All four people have been “placed in isolation as a precautionary measure before they tested positive and their isolation has now lasted for over 14 days,” Bruni said. “They are currently being treated in Italian hospitals or at home.”


March 24, 4.20pm

The Vatican has announced it will continue to keep its offices open but reduce its staff levels to help prevent the spread of COVID19.

In a statement released this afternoon, the Vatican said those in charge of dicasteries “are entrusted with the task of continuing to provide essential services to the universal Church.” They are also to “arrange for a minimum number of staff in the office and encourage, as far as possible, remote work, so as to limit the movements of employees and at the same time guarantee the exercise of the Petrine ministry.”

The statement adds: “In the event of contact between employees of the Holy See or citizens of Vatican City State with the coronavirus, the Health and Hygiene Department has prepared a protocol for the timely communication of cases to the health authorities of the place of residence and to those of Vatican City State.”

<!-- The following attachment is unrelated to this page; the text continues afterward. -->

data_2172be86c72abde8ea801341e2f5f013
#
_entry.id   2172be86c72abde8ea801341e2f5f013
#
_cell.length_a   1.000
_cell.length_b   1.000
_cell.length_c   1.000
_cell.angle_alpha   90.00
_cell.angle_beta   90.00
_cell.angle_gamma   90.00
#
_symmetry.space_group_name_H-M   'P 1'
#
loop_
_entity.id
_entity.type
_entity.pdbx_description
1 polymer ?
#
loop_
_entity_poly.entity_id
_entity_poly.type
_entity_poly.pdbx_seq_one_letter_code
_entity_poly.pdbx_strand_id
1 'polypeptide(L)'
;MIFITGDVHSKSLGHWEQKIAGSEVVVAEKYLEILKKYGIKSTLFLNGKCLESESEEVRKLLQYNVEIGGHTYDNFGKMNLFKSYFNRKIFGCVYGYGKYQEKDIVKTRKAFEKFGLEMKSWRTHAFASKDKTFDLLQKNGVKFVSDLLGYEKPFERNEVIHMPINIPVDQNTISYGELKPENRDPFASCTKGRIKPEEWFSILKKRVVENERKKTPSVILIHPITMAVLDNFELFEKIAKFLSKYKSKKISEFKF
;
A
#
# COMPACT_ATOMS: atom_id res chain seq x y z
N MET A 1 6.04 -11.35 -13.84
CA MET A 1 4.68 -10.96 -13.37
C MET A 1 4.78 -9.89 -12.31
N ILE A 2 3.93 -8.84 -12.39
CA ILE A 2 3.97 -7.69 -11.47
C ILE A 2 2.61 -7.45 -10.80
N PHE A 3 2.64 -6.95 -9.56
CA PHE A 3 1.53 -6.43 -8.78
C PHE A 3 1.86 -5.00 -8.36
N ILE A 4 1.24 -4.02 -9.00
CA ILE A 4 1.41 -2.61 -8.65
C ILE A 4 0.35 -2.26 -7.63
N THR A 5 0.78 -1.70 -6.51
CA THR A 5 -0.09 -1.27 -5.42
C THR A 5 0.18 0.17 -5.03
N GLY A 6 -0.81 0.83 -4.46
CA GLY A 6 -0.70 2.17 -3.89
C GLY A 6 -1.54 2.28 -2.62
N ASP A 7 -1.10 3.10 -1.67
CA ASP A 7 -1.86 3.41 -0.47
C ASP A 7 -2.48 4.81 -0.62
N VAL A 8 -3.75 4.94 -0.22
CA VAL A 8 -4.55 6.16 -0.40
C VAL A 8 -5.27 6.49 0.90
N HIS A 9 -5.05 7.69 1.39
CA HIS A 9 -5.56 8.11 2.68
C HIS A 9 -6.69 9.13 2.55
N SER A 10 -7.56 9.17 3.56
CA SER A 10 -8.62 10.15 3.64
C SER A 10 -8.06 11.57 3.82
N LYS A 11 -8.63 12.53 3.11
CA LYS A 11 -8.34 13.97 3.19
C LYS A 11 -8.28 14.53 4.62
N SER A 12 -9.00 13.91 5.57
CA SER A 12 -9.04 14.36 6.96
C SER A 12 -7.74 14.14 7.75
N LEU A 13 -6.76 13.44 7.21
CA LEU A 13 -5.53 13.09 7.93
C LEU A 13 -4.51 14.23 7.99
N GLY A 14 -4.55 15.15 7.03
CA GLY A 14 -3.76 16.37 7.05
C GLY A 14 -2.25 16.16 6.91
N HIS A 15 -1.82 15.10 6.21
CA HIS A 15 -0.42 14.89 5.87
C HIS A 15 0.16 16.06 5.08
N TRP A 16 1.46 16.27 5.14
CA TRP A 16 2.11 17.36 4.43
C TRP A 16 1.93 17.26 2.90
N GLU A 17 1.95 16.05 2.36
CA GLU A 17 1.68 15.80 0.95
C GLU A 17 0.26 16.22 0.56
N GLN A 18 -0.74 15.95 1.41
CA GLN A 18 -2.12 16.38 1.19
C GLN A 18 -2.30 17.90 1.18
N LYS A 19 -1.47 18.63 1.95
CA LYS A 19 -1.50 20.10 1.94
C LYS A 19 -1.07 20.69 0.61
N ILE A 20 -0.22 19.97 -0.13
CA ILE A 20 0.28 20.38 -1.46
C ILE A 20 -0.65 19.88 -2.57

March 23, 1.10pm

The Vatican has announced that owing to the "ongoing world situation," Pope Francis' May 31 trip to Malta has been postponed to a future date. 


March 23, 10.46am 

Seminarians at the North American College in Rome have been told they have until the end of this week to return home. Many have already left and as of last week about half of the seminarians were still at the College.

Classes stopped after pontifical universities closed on March 5 in an attempt to prevent spread of the virus.